SAY BYE-BYE TO: The bare shoulder. I’ve seen enough of it and it’s boring me.

Lisa Aiken, retail fashion director at Net-a-porter

FAVORITE COLLECTIONS: The highlight of the week came from Rejina Pyo, who delivered a collection full of incredibly chic, real clothes with a fashion twist. She is also gaining confidence in shoes and bags, which pushed the boundaries with her signature DNA. Roksanda’s collection was standout for its elegant use of color and unexpected combinations. While not radical departures from their signature style, I would also call out Preen, Simone Rocha, Halpern and Erdem as favorites this week.

TOP TRENDS: A common theme was the use of rich exuberant fabrics and textures, from sequins to jacquards and heavy lace, applied in a variety of ways but always a slightly undone London attitude. The heritage theme that started in New York continued with jacquard knits, checks and blanket dressing. The shift to faux fur and shearling is a particularly topical point to note at the moment. There are so many amazing alternatives out there right now, it’s no longer possible to differentiate as it walks down the runway.

MUST-HAVE ITEM: Many designers showed us that the midi dress, pant suit and trench are still set to be the cornerstones of our wardrobes.

BEST VENUE: Goldsmith’s Hall was a beautiful setting for Simone Rocha’s intricate collection.

Rebecca Tinker, buyer at Harvey Nichols

FAVORITE COLLECTIONS: Bright and early on a Monday morning we were greeted by the installation created by Paris-based Caroline Denervaud, which created the perfect backdrop for Roksanda’s collection. We were delighted by the serene use of color; pastel blues and yellows transpired into buttery tans and deeper burgundies. Both sophisticated daywear and more dramatic eveningwear looks sashayed effortlessly down the runway. There were the perfect elements of textural surprise, from creamy shearlings (Look three being our favorite) to more exaggerated and expressive gowns during the final evening looks, all leaving us feeling like we were on cloud nine.

TOP TRENDS: At a time of key movements, the empowerment of women was ever-present this week. While topics that are sensitive today, it was impossible for it not to be on-trend. We saw a more sensual and softer side with brands openly celebrating the sexual power of women. Christopher Kane was not one to shy away, with every look being sexually suggestive. Our favorite was the illustration on print dresses and barely there lace pieces, just enough to leave something to the imagination. The National Portrait Gallery was the perfect setting for Erdem’s collection, which took us, the viewers, on a fairytale journey. A shift from the usual, silhouettes were sexed-up with skimpy bustiers and transparent dresses adorned with netting and mesh headwear — all a mischievous nod towards this more sensual trend. Even Roland Mouret had set out to challenge his followers this season.

MUST-HAVE ITEM: Rejina Pyo’s accessories.

BEST VENUE: Peter Pilotto, with the setting being an intimate dinner and show. Held at legendary nightclub Tramp, models wove in and out of guests’ tables. It made for a fun and surprising evening. Lavish party dressing and intricate flowing prints, all with a side of Champagne.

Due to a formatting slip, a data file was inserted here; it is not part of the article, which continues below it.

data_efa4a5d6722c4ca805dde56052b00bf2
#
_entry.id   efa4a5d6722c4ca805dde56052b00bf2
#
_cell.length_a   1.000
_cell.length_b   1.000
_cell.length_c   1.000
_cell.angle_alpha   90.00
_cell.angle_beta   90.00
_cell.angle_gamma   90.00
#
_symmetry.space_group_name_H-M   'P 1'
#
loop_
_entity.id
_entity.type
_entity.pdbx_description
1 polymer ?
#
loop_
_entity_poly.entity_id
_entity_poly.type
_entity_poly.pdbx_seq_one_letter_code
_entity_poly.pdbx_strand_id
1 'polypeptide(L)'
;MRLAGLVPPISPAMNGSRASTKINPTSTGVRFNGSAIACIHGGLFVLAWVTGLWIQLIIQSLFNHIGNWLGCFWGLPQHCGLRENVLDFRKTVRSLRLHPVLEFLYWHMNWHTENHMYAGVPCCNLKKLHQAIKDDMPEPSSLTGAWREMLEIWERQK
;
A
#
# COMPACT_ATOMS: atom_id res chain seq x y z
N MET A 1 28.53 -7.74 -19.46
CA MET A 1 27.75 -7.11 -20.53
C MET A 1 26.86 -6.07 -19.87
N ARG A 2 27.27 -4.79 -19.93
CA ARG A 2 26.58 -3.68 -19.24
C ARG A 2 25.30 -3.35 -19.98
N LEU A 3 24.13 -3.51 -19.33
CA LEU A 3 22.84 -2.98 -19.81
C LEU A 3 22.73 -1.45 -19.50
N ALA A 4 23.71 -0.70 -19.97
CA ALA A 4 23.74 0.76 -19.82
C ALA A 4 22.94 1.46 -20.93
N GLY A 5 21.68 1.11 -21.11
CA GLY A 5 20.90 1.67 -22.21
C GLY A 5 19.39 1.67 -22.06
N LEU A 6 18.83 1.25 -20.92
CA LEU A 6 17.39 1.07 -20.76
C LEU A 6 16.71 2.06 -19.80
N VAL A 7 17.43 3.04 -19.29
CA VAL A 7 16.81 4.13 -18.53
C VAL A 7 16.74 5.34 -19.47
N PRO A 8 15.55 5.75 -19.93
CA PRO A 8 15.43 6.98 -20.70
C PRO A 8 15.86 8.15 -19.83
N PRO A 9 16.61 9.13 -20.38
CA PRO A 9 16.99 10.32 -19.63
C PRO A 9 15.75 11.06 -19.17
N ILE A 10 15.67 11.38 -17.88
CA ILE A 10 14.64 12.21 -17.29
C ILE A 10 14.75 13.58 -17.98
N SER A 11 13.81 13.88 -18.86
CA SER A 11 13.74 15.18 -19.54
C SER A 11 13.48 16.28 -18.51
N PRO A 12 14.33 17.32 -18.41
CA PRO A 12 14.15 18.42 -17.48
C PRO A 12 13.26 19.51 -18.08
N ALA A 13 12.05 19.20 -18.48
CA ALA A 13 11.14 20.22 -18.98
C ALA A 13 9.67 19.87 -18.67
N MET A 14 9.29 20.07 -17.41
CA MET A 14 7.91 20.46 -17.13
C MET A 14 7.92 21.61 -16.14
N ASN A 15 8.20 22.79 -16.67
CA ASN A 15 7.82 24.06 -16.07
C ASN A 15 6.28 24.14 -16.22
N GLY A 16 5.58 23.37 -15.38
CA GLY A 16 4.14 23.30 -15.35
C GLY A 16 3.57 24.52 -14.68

SAY BYE-BYE TO: We said our fashion farewells to the talented creative Christopher Bailey at Burberry. With 16 years at the helm it was an emotional and empowering tribute to both the designer and brand. We continue to watch this space.

TALENT SCOUTING: Michael Halpern. This designer has seen overnight success with his infatuating all-sequin collections. Labeled “inappropriate glamour” by the designer himself, this collection set out to blur the lines between eveningwear and daywear. Safe to say our obsession continues and we’re open to all-day-wear in Halpern.

Coco Chan, head of women’s wear at

FAVORITE COLLECTIONS: Christopher Kane, Erdem, Rejina Pyo, and Christopher Bailey’s farewell show for Burberry.

TOP TRENDS: Brocade and other heritage fabrics. London designers have always had a knack for turning tradition on its head and for fall this meant reinventing fabrics in fresh guises. Think brocades, jacquards, tapestries and even quilted upholstery silks. Suiting has been a runway staple for a few seasons now, and it has veered either mannish (i.e. boxy, loose) or ladylike (i.e. tailored, fussy). It was a welcome sight to see designers explore fresh possibilities that were feminine without subscribing to either of these two extremes and along the way offer fresh options for easy polish. Romantic layering: Perhaps less a trend and more of an overall mood was the turn to romantic layers. Everything — even if it was a single garment — gave the illusion of multiple components and complex parts.

MUST-HAVE ITEM: A prairie dress. We can’t give Raf Simons at Calvin Klein all the credit, as Roksanda, Erdem and more have been trafficking in this silhouette for quite some time as well. They were joined by a host of others who were drawn to its easy elegance and everyday romance. Some of the highlights included Rejina Pyo’s tartan smocks with flounced hems that looked smart without a hint of school girl.